The Eight Best Razors Money Can Buy
From disposables to high-tech wonders, there’s a blade for you
My search for the world’s greatest razor has been years in the making. My mottled beard occupies a dozen places on a Pantone chart between salmon and banana. I prefer it not exist.
So after testing countless razors, interviewing multiple barbers and repeatedly slicing up my face, I’ve pinpointed the crème de la crème or razors. Results herein are adjusted for myriad hair types and divided by blade genre.
5 Blades: Harry’s Winston
Harry’s is German-engineered steel heated to 2000 °F, cooled, reheated, then coated in rust-proof potion. Plus, there’s a precision blade on the back for crannies, and a heavy, chromed zinc handle that just feels expensive…but isn’t.
Hair type: Thick and coarse
Price: $20/handle, $1.56/cartridge
3 Blades: Dorco’s Pace 3
Compared to Gillette’s Mach 3—the most popular three-blade—Dorco’s Pace 3 is more versatile, cheaper and offers just as good a shave. The same handle allows upgrades to four or six blades, and each cartridge is over a dollar cheaper than Gillette’s.
Hair type: Medium to thick
Price: $14.99/handle + 10 cartridges
2 Blades: Dollar Shave Club’s Humble Twin
DSC’s cheapest razor is perfect for guys thin of beard and wallet. It’s detachable flex head and aloe strip are standard cartridge accouterments—sans standard pricing— plus it has the convenience of home delivery. What it lacks in Harry’s handle quality and elegance, DSC makes up for affordability.
Hair type: Thin
Price: $3/handle, $.20/cartridge
Head Razor: HeadBlade ATX
Balding gents, take note. This John Deere-Jet Ski lovechild shaves craniums like nothing else. With a grip that slips onto fingers like brass knuckles for fixed blade positioning, HeadBlade’s knack for aggression is exceeded only by its convenience. Shaving the back of your head has never been easier—or more likely to make you say, “Vroom!”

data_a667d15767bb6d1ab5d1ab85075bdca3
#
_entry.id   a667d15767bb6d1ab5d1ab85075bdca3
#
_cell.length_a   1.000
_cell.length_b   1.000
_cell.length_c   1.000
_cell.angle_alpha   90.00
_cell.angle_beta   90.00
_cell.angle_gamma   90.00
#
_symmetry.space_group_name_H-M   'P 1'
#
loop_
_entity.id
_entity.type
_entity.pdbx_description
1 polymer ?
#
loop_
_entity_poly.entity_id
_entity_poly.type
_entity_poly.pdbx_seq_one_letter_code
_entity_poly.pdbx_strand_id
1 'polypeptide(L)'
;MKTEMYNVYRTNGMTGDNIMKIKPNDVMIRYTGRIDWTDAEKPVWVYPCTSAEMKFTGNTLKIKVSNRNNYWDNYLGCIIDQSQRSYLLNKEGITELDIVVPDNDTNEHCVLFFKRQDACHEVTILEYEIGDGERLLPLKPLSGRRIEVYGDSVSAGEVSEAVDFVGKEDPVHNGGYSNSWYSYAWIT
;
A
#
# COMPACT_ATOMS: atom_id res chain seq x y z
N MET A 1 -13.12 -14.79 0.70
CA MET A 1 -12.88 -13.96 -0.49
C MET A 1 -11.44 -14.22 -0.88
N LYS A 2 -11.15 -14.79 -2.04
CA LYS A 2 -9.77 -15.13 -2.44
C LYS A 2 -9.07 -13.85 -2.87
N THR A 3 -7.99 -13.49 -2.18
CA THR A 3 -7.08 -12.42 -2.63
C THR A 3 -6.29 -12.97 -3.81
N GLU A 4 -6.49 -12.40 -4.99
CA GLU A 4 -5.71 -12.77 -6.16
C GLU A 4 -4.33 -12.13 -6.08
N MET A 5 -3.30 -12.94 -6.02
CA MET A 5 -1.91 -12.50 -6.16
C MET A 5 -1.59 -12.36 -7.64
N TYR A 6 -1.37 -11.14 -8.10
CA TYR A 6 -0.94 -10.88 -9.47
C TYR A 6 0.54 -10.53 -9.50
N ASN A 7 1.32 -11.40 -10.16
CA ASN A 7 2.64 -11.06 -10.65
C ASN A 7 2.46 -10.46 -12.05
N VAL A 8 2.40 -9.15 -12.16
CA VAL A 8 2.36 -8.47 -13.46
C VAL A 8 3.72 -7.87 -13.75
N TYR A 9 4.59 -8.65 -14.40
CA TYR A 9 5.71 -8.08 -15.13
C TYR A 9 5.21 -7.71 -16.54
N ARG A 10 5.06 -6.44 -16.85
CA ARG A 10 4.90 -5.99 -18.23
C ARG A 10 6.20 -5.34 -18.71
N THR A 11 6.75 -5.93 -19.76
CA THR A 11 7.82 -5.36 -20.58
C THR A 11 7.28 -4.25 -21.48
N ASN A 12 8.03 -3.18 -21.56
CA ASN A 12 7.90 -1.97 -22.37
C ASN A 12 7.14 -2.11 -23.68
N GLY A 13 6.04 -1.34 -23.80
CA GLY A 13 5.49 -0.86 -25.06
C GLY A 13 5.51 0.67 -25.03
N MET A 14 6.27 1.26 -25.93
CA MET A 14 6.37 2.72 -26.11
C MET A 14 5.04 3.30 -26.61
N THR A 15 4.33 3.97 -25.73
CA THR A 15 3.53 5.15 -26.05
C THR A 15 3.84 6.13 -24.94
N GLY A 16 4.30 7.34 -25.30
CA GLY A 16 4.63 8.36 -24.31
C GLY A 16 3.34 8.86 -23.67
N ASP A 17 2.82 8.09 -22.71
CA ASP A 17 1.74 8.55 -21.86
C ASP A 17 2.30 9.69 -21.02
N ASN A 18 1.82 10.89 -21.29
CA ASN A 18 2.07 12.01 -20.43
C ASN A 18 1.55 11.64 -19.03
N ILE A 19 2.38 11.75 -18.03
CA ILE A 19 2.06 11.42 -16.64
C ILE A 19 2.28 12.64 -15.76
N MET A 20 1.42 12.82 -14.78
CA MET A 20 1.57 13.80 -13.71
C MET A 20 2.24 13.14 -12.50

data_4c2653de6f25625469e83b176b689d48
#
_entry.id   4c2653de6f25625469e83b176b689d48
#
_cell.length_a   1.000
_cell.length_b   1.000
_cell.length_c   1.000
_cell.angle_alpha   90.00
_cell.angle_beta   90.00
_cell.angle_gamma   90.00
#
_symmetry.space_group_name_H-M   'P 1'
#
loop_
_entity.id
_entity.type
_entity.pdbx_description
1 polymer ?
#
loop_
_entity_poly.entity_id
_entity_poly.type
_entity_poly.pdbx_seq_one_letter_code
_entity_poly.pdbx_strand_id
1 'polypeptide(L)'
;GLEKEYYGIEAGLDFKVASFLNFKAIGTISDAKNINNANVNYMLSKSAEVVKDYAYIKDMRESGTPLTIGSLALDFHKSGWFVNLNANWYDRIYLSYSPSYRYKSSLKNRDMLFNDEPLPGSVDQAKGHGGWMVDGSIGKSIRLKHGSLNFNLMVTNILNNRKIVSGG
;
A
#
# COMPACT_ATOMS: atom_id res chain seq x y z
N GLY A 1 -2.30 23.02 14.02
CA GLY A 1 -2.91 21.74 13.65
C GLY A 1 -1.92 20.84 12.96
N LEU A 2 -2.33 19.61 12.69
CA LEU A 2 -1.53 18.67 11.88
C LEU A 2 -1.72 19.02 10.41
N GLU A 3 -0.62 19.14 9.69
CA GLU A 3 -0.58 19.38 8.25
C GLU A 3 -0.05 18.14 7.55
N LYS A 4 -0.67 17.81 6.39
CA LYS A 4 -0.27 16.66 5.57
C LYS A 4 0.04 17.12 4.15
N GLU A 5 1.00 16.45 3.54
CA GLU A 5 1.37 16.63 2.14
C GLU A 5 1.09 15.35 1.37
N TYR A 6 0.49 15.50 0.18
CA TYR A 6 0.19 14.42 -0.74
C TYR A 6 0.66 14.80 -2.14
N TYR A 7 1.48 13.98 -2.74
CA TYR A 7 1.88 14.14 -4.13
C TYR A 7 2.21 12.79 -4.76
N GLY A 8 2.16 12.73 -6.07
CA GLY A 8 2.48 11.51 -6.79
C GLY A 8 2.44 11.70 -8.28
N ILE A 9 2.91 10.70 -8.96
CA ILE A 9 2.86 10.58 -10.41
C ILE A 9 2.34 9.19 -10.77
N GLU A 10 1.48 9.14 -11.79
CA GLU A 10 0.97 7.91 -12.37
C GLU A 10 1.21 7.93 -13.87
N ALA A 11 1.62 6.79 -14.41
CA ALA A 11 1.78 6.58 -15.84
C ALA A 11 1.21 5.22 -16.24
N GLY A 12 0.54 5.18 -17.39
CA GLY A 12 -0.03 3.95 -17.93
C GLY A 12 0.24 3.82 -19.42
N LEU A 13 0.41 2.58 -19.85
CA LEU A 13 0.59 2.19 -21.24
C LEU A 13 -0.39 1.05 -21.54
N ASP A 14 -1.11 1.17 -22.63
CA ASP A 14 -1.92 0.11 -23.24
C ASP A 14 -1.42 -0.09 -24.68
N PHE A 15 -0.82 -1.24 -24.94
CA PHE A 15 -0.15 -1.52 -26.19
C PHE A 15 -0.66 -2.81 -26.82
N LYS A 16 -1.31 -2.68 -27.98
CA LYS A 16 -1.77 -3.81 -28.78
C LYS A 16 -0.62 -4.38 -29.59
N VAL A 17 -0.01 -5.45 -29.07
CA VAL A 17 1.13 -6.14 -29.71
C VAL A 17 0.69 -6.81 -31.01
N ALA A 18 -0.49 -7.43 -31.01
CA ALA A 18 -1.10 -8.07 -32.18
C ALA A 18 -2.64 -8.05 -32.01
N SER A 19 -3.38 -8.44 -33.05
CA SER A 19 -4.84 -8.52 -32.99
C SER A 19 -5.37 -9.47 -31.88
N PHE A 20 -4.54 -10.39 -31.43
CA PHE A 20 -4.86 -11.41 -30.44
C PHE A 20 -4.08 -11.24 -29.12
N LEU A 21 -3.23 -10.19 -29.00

Hair type: Head
Price: $15/handle, $2.49/cartridge
Disposable: Bump Fighter
The few men who swear by disposables do so because their sensitive skin requires a single-blade shave that isn’t too close. For disposable sparsely beared users prone to razor burn, BF’s pivoting head and “Bump Guard” technology should land a decent, inexpensive shave—though there is a better choice for extremely sensitive types (see below).
Hair type: Sparse with sensitive skin
For sensitive types: Schick Hydro 5 Sensitive
For he whose skin is highly irritable but whose hair is too much for Bump Fighter. Schick’s surface area is massive, true, but justified by a flip trimmer and a gel reservoir so smooth it feels like you’re shaving with slice of cantaloupe.
Hair type: Thick and coarse with sensitive skin
Price: $8.52/handle, $3.08/cartridge
Because Skarp’s laser razor delayed production for another year, nerds must settle for a techy shave that actually works. Gillette’s ambitious FPSPRWFT features five ultra-fine blades with low-resistance coating and a stabilizer, plus a precision trimmer and flexible ball bearing for seamless angle transitions.
Hair type: Thick and coarse
Price: $12.59/handle, $3.23/cartridge
Safety Razor: WEISHI’s Long Handle Butterfly
Safety razors have countless looks — fat, classic, contemporary, Trumpian — but just a few opening methods. Butterfly-open razors are easiest. WEISHI’s comes with a .022″ blade gap, which offers middle-of-the-road aggression. Brass tacks: This razor’s handsome, simple and cheap, with a long heavy handle that does the work for you. Using Feather blades, I achieved Samurai success, but beginners should test a variety pack.
Hair type: Thin to medium
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